The Problems With the Unemployment Rate

Every first Friday of the month, the Bureau of Labor Statistics releases unemployment figures, and investors and algorithms keep their finger on the trading button to trade shares worth millions of dollars based on the report. But how accurate is the employment data? That depends.

A history of revisions
The BLS report on the first Friday, often cited for moving major indexes such as the Dow Jones Industrial Average  (DJINDICES: ^DJI  ) and S&P 500 (SNPINDEX: ^GSPC  ) , is a preliminary unemployment number. As the BLS states, "not all sampled firms are able to report their data in time to be used in the first preliminary estimates," and a second estimate is released a month later, followed up by a final estimate two months after the first report. These revisions can drastically change the original estimate -- the one that can greatly affect how the market trades for the day. The BLS keeps a record of the revisions over the year after it finalizes the numbers with tax records:

Year Revision Difference
2006 752,000
2007 (293,000)
2008 (89,000)
2009 (902,000)
2010 (378,000)
2011 162,000

Source: Bureau of Labor Statistics.

Over the year, the difference between actual and estimates can amount to a huge variance, as in 2009, when total employment was overestimated by almost 1 million payrolls. This specific difference ends up changing the unemployment rate by about 0.7% -- not a huge difference, but still significant, especially if trading is based on these numbers. But, of course, chances are those who trade based on these numbers are short-term investors who exit the trades made before the numbers become revised.

The takeaway here: Unemployment figures can change, sometimes by a significant margin, from the first report. For example, October's report was revised from an addition of 171,000 to just 138,000 -- about a 20% difference between the first report and the first revision.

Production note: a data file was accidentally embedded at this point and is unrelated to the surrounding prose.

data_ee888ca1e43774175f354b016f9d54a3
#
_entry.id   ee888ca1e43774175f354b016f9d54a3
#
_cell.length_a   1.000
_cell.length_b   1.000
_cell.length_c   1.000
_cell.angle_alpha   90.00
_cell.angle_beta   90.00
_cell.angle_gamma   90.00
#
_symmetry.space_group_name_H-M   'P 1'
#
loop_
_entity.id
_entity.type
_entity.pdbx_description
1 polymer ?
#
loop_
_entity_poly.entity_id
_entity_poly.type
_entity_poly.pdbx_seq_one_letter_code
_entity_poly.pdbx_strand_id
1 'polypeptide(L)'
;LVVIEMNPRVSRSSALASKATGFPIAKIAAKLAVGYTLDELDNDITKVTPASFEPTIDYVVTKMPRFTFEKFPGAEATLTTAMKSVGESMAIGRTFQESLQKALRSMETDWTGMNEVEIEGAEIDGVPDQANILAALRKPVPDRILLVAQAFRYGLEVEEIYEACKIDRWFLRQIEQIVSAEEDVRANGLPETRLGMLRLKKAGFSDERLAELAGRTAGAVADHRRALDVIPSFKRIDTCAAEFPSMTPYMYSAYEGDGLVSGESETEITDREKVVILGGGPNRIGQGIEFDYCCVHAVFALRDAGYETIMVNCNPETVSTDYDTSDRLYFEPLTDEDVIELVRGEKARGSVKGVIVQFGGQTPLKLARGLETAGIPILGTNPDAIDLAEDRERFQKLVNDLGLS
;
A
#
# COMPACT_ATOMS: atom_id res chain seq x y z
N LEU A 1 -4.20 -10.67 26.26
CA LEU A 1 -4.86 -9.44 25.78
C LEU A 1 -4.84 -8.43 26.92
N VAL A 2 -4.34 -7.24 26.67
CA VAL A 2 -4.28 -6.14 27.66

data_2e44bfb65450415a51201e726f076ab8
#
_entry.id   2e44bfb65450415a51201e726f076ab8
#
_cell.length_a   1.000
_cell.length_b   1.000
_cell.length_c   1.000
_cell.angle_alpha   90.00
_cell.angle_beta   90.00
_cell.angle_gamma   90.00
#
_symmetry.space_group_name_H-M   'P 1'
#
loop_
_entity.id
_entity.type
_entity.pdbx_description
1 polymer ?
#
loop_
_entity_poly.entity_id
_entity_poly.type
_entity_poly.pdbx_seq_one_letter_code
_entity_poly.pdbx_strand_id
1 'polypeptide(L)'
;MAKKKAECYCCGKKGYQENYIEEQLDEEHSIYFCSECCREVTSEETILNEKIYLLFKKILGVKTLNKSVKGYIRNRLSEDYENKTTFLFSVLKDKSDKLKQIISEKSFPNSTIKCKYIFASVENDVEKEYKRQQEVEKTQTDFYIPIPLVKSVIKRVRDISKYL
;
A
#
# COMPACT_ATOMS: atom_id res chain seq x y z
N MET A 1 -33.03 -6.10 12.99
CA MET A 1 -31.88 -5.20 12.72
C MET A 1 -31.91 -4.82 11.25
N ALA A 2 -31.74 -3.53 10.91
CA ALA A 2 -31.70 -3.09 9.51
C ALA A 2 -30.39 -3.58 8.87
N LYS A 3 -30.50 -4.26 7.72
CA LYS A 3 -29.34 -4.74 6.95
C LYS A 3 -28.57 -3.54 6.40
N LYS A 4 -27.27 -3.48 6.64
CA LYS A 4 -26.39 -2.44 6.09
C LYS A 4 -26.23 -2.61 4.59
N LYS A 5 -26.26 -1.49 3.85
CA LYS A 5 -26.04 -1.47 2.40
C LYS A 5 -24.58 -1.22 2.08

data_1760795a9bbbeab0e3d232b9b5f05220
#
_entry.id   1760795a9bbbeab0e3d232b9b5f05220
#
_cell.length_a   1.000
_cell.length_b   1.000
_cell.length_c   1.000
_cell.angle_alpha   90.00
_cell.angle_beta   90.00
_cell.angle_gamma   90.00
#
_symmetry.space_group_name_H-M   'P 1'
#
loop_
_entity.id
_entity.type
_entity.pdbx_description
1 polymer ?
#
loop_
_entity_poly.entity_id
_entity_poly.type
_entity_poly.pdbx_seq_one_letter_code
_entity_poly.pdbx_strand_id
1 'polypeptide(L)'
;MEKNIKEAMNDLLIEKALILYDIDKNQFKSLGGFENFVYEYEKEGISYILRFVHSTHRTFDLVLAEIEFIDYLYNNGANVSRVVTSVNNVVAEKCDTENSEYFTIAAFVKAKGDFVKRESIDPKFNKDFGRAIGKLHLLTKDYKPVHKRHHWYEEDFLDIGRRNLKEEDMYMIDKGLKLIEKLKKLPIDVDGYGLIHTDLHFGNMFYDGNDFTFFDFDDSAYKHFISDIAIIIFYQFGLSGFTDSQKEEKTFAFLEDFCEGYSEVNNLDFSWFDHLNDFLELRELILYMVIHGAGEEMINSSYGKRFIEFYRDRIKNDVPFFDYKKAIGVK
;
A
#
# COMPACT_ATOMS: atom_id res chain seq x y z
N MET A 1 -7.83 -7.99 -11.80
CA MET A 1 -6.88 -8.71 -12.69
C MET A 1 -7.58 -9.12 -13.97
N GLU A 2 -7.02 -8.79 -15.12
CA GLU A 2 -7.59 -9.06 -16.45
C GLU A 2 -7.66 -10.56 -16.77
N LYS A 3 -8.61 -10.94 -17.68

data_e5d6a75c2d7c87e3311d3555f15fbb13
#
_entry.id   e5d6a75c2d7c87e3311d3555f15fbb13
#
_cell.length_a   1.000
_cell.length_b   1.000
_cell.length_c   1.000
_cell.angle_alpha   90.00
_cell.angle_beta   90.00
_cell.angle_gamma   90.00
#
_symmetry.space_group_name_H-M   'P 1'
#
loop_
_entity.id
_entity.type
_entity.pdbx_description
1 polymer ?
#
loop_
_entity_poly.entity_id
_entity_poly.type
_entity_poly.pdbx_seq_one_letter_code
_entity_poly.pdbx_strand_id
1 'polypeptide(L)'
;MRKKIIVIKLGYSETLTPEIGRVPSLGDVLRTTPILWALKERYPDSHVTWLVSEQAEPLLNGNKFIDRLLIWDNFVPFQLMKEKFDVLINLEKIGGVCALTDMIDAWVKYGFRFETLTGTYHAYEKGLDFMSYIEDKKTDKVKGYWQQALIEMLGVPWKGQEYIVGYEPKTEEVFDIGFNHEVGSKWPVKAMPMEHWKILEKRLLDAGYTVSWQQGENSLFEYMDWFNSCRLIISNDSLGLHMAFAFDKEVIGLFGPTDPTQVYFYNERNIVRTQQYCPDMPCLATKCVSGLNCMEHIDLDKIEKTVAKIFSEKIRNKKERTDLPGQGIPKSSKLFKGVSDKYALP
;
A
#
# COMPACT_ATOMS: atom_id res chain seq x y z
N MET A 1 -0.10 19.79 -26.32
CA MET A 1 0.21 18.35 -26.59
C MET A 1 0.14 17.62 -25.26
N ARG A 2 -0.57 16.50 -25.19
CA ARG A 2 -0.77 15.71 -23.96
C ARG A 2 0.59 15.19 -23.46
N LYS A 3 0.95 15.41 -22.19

Changing populations
The unemployment rate is based on workers who do not have a job, who are currently available to work, and who have actively looked for work in the past four weeks. That means that those who aren't looking for work drop out of the equation and out of the labor force. But even though they are out of the labor force, they still count under the employment-population ratio:

So even though unemployment has decreased from 10% to a little below 8% since the latest recession, the number of workers in comparison to the overall population hasn't changed much. Whereas before the recession more than 63% of the population worked, now a little less than 59% work.

Additionally, the definition of "employed" includes part-time workers, whose earnings are likely significantly lower, and the self-employed -- even if those self-employed workers made no money from their own businesses. The BLS believes unpaid workers like this make up a relatively small portion. If they do exist, it would be a portion of the 9.7 million self-employed workers today, which is about the same number that existed in 2002. The number of part-time workers, however, has increased about 20% since 2002:

Counting part-time workers who want a full-time position and those "marginally attached" -- that is, those unemployed who are not looking for work but want a job and have looked for one in the past 12 months -- the unemployment rate is above 14%:

And some on the fringes of trust in government and society label the unemployment rate higher than 20%.

The takeaway from this: Depending on how the unemployment rate is measured, it can vary significantly, and not all of those who are defined as employed are full-time contributors and earners.

A rational view of the unemployment picture
While there are obvious issues with the unemployment rate, it is the best metric we have available to measure joblessness. As with any economic measure, there are caveats that should be kept in mind when reading the latest BLS report. And keep in mind what Fool Morgan Housel writes: "The best predictor of future market returns is not economic growth, interest rates, oil prices, or unemployment. It's valuations."

So while more jobs might lead to more iPhones sold, the fact that Apple  (NASDAQ: AAPL  ) now trades at 12 times earnings yet grew revenue 45% last year with a significant pile of cash matters much more to its future earnings. Or take Intel  (NASDAQ: INTC  ) , which is trading at one of its lowest valuations since being a public company with a price-to-earnings ratio of less than nine.

For a more detailed overview of whether Apple remains a buy, check out our new premium report on the company. The Motley Fool's senior technology analyst and managing bureau chief, Eric Bleeker, is prepared to fill you in on both reasons both to buy and to sell Apple, as well as what opportunities are left going forward. To get instant access to his latest thoughts on Apple, simply click here now.


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